Suddenly, an elite running career was a possibility, especially with the 2012 London Olympics just around the corner. Eilish was having a great year and qualified for the British team. But an injury nearly derailed her career. She slipped on the track and broke her foot, and ended up needing a metal plate and screws to piece it back together.
Recovery wasn’t a guarantee, but Eilish slowly resumed her training and managed to make the Olympics. “It was an amazing experience to be a part of Team London, but I wasn’t in shape at all. But me and my mum knew that because of where I’d come from, the chances of me being there were slim. The fact I’d made it was an achievement in itself.”
A difficult decision
As a mother, Liz always had reservations about the steeplechase. It required hurdling ability, and the potential for injury was obviously very high.
When Eilish broke her foot a second time in 2015, Liz made a final push to steer her towards “flat” running. “It took an awful lot of tears and discussion for her to leave the steeplechase behind,” she admits.
When Eilish made the switch to medium-distance running, she finally had a consistent training regime. She made big strides, with 2017 turning out to be a landmark year. She won her first medal at the European Championships. “I’d always been on the outskirts of medalling, but never quite done it before,” she explains. “To come home with a medal… [that] gave me lots of confidence moving forward.”
The ultimate confidence booster? Beating her mother’s personal best in the 3k, and then going on to break the Scottish record in the 5k by running faster than her mother.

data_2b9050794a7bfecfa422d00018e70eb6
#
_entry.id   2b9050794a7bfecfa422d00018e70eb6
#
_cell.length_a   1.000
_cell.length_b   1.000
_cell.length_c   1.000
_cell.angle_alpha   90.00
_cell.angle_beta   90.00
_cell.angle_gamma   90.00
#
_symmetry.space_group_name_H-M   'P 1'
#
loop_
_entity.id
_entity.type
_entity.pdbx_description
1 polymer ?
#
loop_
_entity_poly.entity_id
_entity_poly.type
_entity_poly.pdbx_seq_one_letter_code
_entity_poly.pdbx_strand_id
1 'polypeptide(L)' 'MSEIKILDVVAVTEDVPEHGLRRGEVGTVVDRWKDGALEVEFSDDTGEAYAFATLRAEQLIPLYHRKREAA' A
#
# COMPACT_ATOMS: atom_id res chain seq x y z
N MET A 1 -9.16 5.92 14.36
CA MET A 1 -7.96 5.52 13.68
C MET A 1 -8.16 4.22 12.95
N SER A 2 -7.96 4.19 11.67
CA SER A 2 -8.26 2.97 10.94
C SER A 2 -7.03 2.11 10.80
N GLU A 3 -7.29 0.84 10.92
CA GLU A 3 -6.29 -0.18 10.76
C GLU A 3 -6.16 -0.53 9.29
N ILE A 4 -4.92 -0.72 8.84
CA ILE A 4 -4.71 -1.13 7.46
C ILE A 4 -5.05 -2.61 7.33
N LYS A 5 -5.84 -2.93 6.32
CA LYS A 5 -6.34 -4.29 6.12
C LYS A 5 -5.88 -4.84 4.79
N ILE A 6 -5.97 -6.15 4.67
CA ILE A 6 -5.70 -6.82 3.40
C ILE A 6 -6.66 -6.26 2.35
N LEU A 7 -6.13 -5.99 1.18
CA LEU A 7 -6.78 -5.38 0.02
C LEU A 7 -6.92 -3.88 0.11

“I’ve not always been the most confident of people,” admits Eilish. “I just enjoyed running. Maybe that’s because of who my mum is and where I’ve come from. It’s nice to start believing in myself a little more!” Liz, however, was always confident that Eilish could perform at an elite level despite her late start. “Endurance running is an older sport,” explains Liz. “It’s not a young kid’s sport. You’ve got to grow into your endurance.”
“[Now she’s got] world-class times. Her ghost in me is far gone, and I’m pleased to see it. Even now, on television back home, they’ll call her Liz, but this girl has got her own identity and is far, far better than her mum ever was!”
The mother-daughter team is looking forward to the 2019 World Championships in Qatar next summer. This year, Eilish is looking ahead to the European Championships in August. As she’s ranked fourth and fifth going into these events, a medal is a big possibility, but Eilish prefers to track her progress by running personal bests. “[That is] always something I’ve aimed for, never aimed for medals, because I wasn’t amazing growing up. If you make improvements, you’re heading in the right direction,” she says. If, however, those personal bests happen to bring a medal, she definitely won’t complain.